Those familiar with Marvin Gaye knew him to be a man of many marvels. Wickedly talented, criminally charismatic and dynamic beyond belief when it came to his many, non-drug related interests. Those even more privy to the man’s palette, knew him to be something of a sports fan, even performing “The National Anthem” at the 1983 NBA All-Star Game. But for Marvin, a Detroit flag-flyer through and through, The Lions would be an unsuspecting stop on the superstar’s journey, and right when he needed it most.
In 1970, Gaye was a shell of the man he once portrayed on stage, still reeling in disbelief and sorrow following the loss of recording partner and fellow Motown star Tammi Terrell, who passed after a short and tragic bout with brain cancer that claimed her life at the age 25. Needless to say, the loss of Terrell destroyed Marvin and his will to record, but a chance meeting with hall-of-famers Mel Farr and Lem Barney, both stars on The Lions at the time, would prove to pull the fractured pioneer out from his funk and welcome him back to the world.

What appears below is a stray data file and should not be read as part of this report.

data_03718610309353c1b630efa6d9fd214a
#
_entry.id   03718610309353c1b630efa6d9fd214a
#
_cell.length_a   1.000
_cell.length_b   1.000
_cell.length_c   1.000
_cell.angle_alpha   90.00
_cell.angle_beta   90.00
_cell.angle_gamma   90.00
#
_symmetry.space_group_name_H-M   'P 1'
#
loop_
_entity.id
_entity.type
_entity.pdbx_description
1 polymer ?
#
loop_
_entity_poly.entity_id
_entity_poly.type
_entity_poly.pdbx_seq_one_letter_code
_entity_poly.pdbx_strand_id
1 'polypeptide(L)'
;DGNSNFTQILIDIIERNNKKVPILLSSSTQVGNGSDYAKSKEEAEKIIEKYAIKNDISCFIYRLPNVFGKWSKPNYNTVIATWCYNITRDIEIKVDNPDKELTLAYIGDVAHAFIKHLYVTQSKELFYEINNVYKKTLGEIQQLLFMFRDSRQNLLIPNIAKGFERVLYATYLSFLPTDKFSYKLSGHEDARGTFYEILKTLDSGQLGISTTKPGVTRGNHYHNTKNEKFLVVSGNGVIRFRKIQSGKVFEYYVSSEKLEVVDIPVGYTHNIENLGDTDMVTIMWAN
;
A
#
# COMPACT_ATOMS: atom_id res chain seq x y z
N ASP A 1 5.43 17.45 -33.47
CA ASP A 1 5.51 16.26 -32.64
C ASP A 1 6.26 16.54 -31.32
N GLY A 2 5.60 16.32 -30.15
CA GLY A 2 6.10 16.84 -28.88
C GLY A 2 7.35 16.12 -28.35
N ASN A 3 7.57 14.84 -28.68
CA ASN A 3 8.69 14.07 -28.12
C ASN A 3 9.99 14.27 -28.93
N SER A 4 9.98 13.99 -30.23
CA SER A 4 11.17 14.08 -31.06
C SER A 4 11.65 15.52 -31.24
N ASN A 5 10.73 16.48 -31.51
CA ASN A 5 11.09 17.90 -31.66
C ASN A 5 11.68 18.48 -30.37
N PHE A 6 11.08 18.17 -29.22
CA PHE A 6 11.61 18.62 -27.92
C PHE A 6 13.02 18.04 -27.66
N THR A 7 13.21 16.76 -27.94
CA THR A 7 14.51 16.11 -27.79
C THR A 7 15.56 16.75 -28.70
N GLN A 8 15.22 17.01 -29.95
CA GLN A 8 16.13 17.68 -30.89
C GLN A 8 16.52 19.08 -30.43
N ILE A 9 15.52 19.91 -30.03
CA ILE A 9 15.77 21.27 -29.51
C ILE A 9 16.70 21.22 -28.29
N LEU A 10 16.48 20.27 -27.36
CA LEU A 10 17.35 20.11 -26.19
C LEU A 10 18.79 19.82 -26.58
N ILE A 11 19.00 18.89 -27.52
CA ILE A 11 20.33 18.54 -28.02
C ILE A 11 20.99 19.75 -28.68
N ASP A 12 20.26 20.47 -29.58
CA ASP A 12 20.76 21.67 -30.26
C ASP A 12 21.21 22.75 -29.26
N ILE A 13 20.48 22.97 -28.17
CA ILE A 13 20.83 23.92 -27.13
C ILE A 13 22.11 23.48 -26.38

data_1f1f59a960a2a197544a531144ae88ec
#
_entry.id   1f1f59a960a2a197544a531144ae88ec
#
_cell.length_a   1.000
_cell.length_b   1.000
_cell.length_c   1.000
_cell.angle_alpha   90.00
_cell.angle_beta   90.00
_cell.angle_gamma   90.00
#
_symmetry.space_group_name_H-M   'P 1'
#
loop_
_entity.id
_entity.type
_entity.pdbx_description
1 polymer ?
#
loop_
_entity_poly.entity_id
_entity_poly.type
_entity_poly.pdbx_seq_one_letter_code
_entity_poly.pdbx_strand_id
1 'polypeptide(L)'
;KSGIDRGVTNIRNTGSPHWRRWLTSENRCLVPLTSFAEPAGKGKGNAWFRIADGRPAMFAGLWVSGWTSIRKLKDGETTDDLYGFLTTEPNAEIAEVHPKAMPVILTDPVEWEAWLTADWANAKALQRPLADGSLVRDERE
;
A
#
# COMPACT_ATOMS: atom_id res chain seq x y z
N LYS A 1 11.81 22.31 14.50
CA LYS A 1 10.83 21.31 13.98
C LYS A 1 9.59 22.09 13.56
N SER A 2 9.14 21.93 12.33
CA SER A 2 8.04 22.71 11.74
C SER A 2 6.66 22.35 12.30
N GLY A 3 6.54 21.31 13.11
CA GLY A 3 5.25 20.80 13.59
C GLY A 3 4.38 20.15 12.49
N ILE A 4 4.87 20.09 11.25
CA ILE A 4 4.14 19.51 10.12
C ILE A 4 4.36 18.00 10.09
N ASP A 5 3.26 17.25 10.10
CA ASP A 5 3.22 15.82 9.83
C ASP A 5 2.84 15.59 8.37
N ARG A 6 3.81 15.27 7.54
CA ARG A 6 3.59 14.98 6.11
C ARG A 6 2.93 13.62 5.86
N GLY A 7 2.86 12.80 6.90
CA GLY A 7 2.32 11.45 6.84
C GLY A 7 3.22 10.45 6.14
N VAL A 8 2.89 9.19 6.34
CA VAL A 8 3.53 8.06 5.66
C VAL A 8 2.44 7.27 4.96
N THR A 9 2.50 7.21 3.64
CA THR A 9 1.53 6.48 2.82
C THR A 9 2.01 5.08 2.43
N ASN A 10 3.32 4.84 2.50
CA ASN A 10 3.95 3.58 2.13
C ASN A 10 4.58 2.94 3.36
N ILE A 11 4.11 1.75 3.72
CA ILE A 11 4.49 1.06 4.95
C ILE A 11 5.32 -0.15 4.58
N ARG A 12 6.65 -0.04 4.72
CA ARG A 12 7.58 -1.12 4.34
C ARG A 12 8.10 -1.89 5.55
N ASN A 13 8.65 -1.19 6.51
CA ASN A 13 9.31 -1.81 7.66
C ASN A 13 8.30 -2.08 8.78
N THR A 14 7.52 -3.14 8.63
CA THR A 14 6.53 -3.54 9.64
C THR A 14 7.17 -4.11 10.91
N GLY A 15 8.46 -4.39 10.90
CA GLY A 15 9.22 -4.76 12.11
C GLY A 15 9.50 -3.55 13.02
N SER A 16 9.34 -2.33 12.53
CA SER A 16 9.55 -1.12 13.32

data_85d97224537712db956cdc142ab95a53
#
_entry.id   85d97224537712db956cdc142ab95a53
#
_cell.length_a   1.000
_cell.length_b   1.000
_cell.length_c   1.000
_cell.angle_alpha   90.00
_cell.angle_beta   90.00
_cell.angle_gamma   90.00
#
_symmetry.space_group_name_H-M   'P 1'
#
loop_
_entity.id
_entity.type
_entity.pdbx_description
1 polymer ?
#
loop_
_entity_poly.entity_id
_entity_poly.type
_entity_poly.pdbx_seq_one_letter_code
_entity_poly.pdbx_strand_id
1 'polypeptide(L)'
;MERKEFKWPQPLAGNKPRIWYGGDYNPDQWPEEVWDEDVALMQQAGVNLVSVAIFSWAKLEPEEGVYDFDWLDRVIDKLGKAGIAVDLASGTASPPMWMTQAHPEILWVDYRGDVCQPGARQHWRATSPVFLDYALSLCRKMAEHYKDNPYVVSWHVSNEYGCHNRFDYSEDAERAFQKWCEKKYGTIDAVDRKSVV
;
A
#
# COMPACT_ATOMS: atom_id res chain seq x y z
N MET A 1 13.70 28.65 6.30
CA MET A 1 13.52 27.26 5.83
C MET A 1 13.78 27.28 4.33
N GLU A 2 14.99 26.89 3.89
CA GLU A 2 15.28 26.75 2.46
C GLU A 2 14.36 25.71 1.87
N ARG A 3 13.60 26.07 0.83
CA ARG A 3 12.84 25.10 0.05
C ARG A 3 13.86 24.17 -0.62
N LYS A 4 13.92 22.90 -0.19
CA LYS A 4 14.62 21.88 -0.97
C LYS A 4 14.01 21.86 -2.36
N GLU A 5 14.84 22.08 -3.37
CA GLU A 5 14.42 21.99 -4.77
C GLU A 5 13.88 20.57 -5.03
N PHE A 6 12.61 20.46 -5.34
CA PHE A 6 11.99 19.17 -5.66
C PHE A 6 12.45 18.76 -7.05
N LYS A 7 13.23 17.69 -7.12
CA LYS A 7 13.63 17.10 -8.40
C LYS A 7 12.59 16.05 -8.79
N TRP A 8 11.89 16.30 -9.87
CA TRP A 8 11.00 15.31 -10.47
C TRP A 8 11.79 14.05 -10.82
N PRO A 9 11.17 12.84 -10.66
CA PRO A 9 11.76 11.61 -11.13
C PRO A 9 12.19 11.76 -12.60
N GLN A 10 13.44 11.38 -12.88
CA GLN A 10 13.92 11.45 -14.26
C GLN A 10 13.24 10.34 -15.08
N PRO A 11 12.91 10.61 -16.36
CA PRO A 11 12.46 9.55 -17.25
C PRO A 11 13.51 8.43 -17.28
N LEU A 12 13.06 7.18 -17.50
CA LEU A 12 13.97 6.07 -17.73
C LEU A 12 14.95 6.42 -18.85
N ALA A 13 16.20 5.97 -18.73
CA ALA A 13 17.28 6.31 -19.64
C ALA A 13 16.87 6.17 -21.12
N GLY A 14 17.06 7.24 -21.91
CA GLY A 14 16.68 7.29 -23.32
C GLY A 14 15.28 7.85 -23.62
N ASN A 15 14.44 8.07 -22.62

A recent story on ESPN details how Barney, Farr and Gaye grew close over the years; relationships that culminated with Marvin inviting the two Lions players into the studio to assist with backing vocals on his resurgent, career-defining record What’s Going On and how the two eventually returned the favor by landing Marvin the Lions tryout he’d always dreamed of, clearing his head, even for a short period, of the many terrors plaguing the world at the time and setting him up for the seismic comeback that a man of those talents deserved, no matter how riddled by insecurity. Though it would in hindsight prove to be a temporary fix for an artist that remained tortured throughout the rest of his career, what Farr, Barney and The Lions organization did for that towering talent, is something the world is not yet ready to repay, and may never be. Hit the link below for the full story of how Marvin Gaye tried out for The Detroit Lions.